Marks and Spencer, the well-known retailer that was founded in the city’s Kirkgate Market in 1884, has made a loan of five major artworks for the benefit of the people of its home city, Leeds. The five artworks now on public display are by world famous artists Claude Monet, LS Lowry, JMW Turner, Maurice de Vlaminck and Edward Seago.
These prestigious artworks, some of which have never been on public display, are now exhibited in The Stanley & Audrey Burton Gallery. The five artworks are on display alongside the University of Leeds’s own exemplary Art Collection.
Marks & Spencer has a strong link with Leeds, with founder Michael Marks setting up his first penny bazaar in Leeds in 1884, before joining forces with Tom Spencer in 1894. The relationship has continued with the M&S Company Archive establishing their home on the University of Leeds campus in 2012. The award-winning M&S Company Archive enables Marks & Spencer to celebrate and utilise its rich heritage for the good of the business, its customers and the wider community.
M&S Company Archivist Katharine Carter said:
As a business, Marks & Spencer is committed to sharing our own heritage through the work of our Company Archive, so it’s very fitting that these wonderful art treasures are now available for people to view and enjoy here in Leeds. They are fantastic pieces and we’re delighted that our partnership with the University of Leeds enables them to be experienced by the wider audience that they deserve.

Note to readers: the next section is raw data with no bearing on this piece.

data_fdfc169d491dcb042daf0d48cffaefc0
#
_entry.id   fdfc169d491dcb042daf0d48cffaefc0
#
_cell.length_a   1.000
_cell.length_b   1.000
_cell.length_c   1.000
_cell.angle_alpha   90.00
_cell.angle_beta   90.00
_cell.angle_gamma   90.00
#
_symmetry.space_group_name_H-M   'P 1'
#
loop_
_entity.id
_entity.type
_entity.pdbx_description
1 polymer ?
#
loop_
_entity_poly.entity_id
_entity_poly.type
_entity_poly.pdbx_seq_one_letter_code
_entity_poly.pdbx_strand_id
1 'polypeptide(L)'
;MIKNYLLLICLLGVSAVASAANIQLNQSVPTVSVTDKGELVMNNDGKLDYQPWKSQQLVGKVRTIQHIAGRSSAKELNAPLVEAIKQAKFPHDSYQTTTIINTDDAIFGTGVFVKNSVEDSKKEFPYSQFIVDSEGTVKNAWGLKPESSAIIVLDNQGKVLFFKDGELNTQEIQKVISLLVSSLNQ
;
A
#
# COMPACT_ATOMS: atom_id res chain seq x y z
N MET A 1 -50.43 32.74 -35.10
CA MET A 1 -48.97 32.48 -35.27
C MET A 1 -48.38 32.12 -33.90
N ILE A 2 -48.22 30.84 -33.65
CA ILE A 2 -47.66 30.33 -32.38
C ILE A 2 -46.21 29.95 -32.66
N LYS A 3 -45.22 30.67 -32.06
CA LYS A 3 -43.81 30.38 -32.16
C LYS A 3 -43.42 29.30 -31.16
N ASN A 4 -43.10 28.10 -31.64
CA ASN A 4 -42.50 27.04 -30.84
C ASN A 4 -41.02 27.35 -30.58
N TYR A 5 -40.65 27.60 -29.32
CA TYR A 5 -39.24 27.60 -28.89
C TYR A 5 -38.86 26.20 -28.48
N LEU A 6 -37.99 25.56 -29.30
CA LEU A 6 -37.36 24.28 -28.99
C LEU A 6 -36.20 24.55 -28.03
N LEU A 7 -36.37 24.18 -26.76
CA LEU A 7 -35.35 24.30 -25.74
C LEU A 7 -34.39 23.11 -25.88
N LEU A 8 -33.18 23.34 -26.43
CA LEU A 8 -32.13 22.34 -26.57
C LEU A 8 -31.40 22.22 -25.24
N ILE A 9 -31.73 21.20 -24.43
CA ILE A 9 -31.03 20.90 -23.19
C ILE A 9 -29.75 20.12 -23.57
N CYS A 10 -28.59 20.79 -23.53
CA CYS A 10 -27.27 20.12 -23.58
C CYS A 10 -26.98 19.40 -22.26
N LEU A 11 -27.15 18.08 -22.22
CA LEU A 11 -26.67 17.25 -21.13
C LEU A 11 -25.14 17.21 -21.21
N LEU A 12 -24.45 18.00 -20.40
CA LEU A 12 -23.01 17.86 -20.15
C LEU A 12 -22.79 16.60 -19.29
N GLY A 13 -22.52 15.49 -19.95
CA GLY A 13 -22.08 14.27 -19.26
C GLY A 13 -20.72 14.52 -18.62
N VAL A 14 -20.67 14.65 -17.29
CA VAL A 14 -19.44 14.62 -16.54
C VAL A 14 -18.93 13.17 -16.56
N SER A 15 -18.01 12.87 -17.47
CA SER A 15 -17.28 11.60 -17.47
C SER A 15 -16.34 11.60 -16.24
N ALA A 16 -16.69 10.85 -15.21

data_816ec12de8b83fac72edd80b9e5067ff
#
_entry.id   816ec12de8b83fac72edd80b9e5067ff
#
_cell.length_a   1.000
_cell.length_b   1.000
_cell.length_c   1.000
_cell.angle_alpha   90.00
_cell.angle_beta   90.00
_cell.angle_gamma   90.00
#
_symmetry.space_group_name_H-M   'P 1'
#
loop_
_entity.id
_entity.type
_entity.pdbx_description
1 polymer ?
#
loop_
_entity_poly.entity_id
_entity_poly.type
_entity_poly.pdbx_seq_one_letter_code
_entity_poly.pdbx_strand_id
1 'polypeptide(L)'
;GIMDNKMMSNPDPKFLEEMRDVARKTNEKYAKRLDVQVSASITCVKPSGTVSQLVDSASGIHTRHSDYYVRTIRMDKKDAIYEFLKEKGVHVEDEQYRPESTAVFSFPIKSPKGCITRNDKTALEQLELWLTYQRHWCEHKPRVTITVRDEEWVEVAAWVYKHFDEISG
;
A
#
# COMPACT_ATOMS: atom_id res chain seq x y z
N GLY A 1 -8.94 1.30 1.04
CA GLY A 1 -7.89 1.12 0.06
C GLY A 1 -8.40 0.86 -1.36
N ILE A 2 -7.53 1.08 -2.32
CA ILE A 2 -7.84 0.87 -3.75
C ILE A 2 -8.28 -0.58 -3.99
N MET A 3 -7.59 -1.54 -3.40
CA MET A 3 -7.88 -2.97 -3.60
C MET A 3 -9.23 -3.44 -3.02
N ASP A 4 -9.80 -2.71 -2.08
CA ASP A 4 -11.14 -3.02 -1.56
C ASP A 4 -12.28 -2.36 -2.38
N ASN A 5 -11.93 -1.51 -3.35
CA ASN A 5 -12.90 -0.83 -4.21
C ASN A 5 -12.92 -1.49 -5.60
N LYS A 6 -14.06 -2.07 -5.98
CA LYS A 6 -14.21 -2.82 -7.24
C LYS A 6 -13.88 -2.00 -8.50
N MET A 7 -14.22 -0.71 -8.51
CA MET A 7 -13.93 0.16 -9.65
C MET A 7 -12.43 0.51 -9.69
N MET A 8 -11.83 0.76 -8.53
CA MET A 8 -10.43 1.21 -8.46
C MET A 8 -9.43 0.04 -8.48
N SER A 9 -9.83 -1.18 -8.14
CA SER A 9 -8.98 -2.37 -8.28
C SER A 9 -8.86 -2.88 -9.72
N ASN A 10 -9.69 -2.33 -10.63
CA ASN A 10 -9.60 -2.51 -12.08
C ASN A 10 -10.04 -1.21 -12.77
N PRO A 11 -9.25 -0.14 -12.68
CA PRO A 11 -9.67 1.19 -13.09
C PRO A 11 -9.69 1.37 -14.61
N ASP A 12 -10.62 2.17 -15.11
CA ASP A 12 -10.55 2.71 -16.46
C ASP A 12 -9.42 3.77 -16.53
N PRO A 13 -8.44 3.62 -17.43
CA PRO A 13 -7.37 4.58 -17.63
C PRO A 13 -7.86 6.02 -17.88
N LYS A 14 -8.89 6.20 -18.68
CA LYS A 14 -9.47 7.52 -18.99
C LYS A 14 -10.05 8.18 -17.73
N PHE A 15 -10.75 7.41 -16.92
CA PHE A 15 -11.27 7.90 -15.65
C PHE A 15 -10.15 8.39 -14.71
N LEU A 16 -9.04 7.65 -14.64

The ‘father’ of Impressionism
Claude Monet, the ‘father’ of Impressionism, was fascinated by the changing light and colours of the moment, seasons and weather. This piece depicts Jeufosse, near his home at Giverny in France, where Monet painted several views. He painted outdoors in his boat, in different seasons. Waiting ‘with a hunter’s concentration’ for the light to change, he would work quickly to render the particular colours of that moment. Now on display in The Stanley & Audrey Burton Gallery, this is the first time since 1963 that this artwork has been exhibited for all to enjoy.
The Morning after the Fire
Never having been on public display, this artwork by Turner was sketched when he was only 16, following a fire at the Pantheon Assembly Rooms. This destructive event – a suspected arson – clearly made a great impression. The young artist depicted the ruined opera house faithfully from different angles and exhibited one of these sketches at the Royal Academy. The location of the former theatre enjoyed a new lease of life when M&S opened an impressive new store, designed in the art deco style, on the Pantheon site in 1938.
All five artworks are now on display in The Stanley & Audrey Burton Gallery, University of Leeds. Entry is free. For more information including opening times, visit our website.